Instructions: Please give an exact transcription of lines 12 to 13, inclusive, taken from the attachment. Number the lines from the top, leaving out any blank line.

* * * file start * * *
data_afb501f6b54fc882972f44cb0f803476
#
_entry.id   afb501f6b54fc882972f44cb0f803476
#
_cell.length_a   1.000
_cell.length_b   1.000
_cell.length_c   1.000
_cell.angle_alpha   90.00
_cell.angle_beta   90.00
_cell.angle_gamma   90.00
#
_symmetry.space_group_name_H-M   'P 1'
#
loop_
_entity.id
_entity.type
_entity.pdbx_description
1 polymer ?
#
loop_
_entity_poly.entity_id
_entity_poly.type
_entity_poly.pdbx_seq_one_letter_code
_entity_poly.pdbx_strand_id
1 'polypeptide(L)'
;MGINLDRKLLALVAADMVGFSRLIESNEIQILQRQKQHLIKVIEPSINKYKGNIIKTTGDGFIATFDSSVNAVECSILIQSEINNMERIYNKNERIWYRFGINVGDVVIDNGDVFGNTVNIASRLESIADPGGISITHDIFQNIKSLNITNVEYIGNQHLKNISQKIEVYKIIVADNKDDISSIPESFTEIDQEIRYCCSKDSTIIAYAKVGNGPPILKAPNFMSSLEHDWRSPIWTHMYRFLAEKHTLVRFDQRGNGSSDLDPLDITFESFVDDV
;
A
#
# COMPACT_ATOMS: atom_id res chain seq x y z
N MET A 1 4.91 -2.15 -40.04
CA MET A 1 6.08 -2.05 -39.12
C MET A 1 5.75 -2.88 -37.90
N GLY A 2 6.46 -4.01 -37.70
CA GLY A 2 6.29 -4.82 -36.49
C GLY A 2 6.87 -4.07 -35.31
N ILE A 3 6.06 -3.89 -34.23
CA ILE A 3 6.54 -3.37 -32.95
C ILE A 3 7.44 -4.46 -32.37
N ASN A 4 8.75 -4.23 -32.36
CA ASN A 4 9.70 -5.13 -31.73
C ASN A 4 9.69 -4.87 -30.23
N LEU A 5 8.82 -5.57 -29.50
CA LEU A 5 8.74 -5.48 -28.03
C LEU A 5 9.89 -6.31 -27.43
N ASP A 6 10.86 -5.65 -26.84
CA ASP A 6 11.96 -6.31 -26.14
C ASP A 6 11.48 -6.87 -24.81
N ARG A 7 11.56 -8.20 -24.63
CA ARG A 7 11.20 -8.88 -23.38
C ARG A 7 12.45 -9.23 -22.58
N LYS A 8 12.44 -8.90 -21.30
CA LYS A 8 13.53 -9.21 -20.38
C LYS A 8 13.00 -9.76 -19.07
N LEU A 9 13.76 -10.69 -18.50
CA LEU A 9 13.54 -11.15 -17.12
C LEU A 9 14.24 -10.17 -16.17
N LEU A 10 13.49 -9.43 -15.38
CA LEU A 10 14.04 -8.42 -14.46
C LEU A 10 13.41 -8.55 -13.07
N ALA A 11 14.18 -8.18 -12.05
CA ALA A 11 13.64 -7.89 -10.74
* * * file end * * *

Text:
_symmetry.space_group_name_H-M   'P 1'
#